Like Buddhism, Jainism also originated at a time when the Later Vedic period (1000 BC-600 BC) had come to an end and there was a rise of republics and small kingdoms. The rise of the first kingdoms was marked by the emergence of the ruling class in each kingdom, which belonged to the Kshatriya or the warrior caste. While the Kshatriyas ruled these kingdoms and protected the rest of the masses, the Brahmin or the priestly caste catered to the religious and educational needs of the people, as well as sanctified the rule of the Kshatriyas.
Mahavira (540 BC-467 BC) was the founder of Jainism. He founded this religion after attaining Enlightenment. The teachings of Mahavira revolve around leading a pious life, to shun all violence, and to be austere.
Mahavira was born in 540 BC in a Kshatriya royal family in Vaishali (present-day Bihar). His father was a local ruler of a small kingdom. Mahavira left his home at the age of thirty in search of knowledge. He performed severe and rigorous penances and attained Nirvana or Enlightenment after a period of twelve years. Mahavira came to be known as the 24th Tirthankara or the great Jain spiritual leader. However, there is not much literary evidence of the previous Tirthankaras except Parsvanath, who was the 23rd Tirthankara.
PRINCIPLES OF JAINISM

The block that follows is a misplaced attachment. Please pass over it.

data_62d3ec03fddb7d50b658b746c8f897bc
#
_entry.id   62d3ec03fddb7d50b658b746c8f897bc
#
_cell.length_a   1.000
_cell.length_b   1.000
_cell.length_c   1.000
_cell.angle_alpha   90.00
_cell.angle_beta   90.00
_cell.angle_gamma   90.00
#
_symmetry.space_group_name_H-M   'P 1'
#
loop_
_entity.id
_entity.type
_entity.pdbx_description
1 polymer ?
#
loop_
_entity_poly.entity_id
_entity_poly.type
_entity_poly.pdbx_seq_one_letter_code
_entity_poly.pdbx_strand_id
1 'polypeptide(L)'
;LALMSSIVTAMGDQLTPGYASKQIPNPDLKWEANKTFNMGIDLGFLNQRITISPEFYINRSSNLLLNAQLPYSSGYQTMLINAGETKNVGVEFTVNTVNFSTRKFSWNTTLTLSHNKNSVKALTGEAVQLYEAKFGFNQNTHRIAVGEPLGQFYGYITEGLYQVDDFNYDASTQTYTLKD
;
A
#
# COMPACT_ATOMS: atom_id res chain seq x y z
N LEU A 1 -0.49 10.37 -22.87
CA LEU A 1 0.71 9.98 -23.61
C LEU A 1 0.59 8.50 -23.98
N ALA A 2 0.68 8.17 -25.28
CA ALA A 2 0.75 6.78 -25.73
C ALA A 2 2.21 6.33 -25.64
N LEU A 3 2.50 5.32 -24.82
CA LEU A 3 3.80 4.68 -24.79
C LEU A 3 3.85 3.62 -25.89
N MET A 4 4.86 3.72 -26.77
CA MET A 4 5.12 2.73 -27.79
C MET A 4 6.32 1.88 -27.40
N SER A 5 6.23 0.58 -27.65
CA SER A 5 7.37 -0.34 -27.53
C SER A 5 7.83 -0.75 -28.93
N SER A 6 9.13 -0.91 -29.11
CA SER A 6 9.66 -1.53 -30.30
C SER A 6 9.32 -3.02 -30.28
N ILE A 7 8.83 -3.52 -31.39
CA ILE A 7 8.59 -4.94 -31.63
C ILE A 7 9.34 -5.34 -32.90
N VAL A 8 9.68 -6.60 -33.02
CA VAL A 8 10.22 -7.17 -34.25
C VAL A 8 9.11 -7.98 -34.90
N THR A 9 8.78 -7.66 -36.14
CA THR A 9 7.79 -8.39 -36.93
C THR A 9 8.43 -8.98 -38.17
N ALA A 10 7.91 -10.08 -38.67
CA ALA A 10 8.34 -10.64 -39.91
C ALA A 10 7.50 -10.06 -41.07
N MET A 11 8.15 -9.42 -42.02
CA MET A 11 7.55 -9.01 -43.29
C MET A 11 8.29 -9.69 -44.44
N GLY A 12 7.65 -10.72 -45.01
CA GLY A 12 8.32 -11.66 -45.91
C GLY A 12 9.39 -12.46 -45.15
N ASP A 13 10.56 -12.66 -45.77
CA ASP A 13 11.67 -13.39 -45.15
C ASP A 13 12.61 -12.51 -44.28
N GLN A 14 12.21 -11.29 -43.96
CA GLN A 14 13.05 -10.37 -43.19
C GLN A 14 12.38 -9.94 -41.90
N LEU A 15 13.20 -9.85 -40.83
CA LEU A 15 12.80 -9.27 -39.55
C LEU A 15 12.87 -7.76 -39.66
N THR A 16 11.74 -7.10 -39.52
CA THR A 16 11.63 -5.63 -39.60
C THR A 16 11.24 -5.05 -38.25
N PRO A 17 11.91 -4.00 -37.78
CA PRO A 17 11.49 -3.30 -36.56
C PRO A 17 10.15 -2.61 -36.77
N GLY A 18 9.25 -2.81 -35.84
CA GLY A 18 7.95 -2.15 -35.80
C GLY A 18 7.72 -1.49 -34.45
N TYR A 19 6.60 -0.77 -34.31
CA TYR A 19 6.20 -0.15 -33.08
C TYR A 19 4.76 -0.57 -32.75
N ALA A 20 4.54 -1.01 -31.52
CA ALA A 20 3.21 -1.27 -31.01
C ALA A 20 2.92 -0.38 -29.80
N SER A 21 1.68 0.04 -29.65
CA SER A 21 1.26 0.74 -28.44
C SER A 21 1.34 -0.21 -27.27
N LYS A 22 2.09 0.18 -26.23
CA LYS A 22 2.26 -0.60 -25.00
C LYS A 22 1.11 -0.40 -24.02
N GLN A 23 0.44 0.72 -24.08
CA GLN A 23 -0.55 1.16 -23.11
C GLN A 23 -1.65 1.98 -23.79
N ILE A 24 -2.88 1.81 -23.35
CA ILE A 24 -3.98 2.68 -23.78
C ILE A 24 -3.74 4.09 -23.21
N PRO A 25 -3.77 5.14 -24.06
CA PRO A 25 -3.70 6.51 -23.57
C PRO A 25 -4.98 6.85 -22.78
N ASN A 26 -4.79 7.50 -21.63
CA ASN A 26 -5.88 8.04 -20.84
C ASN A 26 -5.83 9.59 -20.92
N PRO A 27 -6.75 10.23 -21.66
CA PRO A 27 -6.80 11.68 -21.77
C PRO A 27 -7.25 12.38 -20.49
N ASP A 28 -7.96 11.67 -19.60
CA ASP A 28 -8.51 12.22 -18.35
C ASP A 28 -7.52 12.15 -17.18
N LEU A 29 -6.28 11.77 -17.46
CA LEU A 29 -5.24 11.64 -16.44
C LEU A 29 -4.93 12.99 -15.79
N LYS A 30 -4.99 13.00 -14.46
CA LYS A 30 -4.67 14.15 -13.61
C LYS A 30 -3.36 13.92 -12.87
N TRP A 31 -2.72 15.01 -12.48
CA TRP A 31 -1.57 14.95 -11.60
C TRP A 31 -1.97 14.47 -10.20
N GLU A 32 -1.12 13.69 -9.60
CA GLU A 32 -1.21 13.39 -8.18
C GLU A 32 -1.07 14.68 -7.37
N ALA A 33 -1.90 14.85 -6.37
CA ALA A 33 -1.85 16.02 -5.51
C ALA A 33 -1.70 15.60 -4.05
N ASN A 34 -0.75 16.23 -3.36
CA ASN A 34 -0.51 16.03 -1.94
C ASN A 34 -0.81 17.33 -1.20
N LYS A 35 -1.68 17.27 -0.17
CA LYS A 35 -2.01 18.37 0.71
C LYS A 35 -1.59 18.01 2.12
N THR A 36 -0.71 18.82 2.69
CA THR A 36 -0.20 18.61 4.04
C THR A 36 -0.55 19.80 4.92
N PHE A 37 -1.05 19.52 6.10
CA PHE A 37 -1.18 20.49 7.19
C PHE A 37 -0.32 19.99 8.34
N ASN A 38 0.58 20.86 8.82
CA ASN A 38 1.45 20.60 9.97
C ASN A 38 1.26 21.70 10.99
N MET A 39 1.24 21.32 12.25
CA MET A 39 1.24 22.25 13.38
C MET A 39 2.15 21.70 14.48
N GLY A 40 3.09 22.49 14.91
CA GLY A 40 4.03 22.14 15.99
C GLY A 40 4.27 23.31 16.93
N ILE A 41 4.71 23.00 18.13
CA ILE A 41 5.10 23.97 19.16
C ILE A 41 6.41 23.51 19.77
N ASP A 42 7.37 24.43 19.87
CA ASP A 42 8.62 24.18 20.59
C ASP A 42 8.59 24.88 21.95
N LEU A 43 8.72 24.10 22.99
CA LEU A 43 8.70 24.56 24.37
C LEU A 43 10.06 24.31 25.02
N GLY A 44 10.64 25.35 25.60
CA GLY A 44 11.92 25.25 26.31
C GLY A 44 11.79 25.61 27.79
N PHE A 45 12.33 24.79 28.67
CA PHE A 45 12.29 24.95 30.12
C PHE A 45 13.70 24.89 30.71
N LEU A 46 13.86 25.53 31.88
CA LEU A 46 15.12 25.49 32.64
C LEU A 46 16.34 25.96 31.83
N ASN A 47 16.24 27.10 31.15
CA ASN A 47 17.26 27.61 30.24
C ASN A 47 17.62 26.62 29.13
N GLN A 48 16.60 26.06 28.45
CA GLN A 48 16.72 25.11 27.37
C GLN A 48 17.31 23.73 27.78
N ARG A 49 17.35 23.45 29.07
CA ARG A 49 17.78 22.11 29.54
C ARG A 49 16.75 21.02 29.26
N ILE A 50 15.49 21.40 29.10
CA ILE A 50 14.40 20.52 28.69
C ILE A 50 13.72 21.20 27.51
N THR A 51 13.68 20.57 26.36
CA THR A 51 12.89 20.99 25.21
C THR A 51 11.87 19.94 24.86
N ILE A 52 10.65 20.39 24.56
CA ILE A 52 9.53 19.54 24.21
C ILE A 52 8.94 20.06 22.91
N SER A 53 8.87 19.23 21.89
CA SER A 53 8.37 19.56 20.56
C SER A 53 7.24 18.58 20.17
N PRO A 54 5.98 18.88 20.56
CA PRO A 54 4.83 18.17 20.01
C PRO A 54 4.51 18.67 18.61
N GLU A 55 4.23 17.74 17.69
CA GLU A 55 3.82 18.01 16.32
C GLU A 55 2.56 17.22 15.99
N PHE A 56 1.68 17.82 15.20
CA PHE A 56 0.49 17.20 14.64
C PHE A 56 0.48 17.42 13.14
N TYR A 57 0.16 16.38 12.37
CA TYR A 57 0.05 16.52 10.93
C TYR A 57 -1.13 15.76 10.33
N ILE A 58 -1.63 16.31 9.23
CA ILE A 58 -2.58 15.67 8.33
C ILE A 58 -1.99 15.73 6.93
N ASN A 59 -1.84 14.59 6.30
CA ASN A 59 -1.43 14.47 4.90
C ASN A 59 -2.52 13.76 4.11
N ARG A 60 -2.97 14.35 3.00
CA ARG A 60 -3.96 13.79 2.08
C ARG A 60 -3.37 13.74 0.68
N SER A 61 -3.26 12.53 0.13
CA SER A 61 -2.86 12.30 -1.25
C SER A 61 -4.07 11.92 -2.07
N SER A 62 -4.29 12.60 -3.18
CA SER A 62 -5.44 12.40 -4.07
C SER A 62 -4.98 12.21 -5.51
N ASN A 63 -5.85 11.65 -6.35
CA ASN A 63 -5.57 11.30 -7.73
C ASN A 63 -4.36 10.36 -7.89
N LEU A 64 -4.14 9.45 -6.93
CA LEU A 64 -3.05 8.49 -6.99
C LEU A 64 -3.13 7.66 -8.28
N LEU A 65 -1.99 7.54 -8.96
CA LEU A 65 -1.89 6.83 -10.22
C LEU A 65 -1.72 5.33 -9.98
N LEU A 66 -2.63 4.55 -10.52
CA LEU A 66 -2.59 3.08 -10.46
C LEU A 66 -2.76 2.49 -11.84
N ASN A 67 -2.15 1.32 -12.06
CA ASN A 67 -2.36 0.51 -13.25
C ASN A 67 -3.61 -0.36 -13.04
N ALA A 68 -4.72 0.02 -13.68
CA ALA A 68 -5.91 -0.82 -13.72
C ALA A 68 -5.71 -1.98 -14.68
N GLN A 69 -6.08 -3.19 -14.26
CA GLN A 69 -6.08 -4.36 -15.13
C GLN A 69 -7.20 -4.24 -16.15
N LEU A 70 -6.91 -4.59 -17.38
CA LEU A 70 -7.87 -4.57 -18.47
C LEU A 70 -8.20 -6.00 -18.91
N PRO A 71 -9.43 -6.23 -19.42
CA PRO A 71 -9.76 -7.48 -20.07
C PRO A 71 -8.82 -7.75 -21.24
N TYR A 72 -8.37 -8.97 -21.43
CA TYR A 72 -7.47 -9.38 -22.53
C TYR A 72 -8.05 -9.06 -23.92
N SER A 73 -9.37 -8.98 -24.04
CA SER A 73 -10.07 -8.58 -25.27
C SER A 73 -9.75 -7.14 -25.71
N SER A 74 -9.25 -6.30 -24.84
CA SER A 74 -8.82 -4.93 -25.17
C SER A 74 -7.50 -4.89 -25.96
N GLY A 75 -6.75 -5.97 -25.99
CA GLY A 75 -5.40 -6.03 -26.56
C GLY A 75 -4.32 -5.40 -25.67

Mahavira denounced the Vedas and the Brahmanical order. Jainism was opposed to the caste system and conducting of sacrifices. It preached that all its followers should refrain from hurting animal life. It also preached vegetarianism, austerity, purity of body and soul to attain liberation from the sufferings of the materialistic world. Shedding all material possessions and actions, which hurt other beings, can only attain purity. Jainism is based on three broad principles or the three jewels (Ratnas): Right Faith, Right Knowledge, and Right Action. The followers of Jain faith have to take the Five Vows:
- Non-injury to living beings
- Non-ownership of property
- Practice of chastity
The early teaching of Jainism passed from generation to generation through the oral tradition. A religious council was held in Pataliputra (present-day Patna) in third century BC, where all Jain teachings were recorded and compiled. This collection was later on edited in fifth century AD. The followers of Jainism slowly began to move to the southern parts of the country. The differences that rose subsequent to the migration of the monks to the south led to the division of Jainism into two sects-the Digambars or the sky-clad and the Svetambars or the white-clad. The monks belonging to the sky-clad sect are naked, while the monks belonging to the white-clad sect wear white garments. There is hardly any major difference between the two sects. Jain monks practice non-violence to the extent that they put a white cloth over their mouths to prevent them from accidentally inhaling insects.
Jainism became popular amongst the royal dynasties like the Ganga, Kadamba, Chalukya and the Rashtrakuta. The rich merchants of Gujarat have patronized this religion.